7)  Principle:  Recruit key leadership with deep experience in innovation

  • Versatility in experience and leadership:  Large institutional models of promoting leaders often focus disproportionately on political skills at the expense of more basic entrepreneurial skills and track records of success. Versatility is critical in any leadership role for innovation.  Since different types of innovation require different approaches and skills, knowing what skills, resources, and processes to apply at different project stages is critical.  A single innovation success is not a sufficient predictor of versatile leaders.
  • Critical review of candidate resumes:  Key leadership must have experience across the full life cycle of multiple innovations.  Beware of resume claims of multiple successes when each success requires more time than the tenure of that individual in their role on that project.
  • Avoid the “articulate incompetent”.  The CEO of a large tech company once described this term and her series of screening and interview tools to determine whether the representations made by a candidate were justified by the evidence for those claims.  She attributed her low employee turnover rate to this thorough screening process.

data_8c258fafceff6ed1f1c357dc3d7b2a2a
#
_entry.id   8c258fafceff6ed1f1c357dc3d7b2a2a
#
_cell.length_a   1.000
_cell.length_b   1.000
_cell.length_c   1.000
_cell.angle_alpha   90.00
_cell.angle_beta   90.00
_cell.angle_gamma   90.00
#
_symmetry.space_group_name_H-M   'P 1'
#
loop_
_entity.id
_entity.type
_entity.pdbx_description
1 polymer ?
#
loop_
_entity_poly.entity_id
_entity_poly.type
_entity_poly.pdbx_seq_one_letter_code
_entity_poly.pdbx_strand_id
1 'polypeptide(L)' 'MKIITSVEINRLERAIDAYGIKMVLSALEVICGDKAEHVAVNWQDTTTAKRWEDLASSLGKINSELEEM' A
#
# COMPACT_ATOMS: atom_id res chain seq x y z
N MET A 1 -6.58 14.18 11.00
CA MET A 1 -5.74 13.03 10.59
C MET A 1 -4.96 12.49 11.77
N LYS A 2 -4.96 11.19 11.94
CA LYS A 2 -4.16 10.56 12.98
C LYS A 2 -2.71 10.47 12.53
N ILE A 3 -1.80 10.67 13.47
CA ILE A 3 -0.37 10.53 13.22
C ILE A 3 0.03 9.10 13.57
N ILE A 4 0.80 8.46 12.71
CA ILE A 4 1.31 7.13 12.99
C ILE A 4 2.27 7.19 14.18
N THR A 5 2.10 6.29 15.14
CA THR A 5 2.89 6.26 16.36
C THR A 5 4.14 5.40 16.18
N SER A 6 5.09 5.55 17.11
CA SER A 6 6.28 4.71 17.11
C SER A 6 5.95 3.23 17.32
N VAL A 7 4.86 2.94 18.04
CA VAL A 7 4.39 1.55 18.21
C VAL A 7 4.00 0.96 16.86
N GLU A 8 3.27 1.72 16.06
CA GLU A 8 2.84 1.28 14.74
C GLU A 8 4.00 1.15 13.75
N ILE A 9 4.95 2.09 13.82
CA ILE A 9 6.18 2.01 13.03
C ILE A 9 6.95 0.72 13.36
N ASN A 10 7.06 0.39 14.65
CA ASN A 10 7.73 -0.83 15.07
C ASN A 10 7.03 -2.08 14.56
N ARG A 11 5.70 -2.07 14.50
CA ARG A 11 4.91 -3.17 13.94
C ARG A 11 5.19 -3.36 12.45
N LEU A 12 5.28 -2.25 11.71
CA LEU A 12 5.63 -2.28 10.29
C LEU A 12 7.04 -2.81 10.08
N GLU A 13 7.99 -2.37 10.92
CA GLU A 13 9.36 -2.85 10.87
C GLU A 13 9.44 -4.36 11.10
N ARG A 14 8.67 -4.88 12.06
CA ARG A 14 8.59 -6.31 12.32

8)  Exploit and spread existing internal successes

  • Overlooking existing successes is a serious hazard, and reflects both “not-invented-here” as well as competition between institutional silos.  Applying ‘positive deviance’ as a discipline will bear many fruits.

Each of the above pitfalls is compounded by the presence of any other. The most critical asset to prevent these problems is to select leaders who already have established track records of several successes over the full life cycle of ideation, prototypic iteration, operationalization, funding, and scale.  Once these uncommon skillsets are recruited, they can be effectively leveraged across the innovation infrastructure.  Avoiding these pitfalls not only saves money, but more importantly avoids lost time in a world where rapid disruptive innovations are increasingly necessary to just stay ‘in the game’.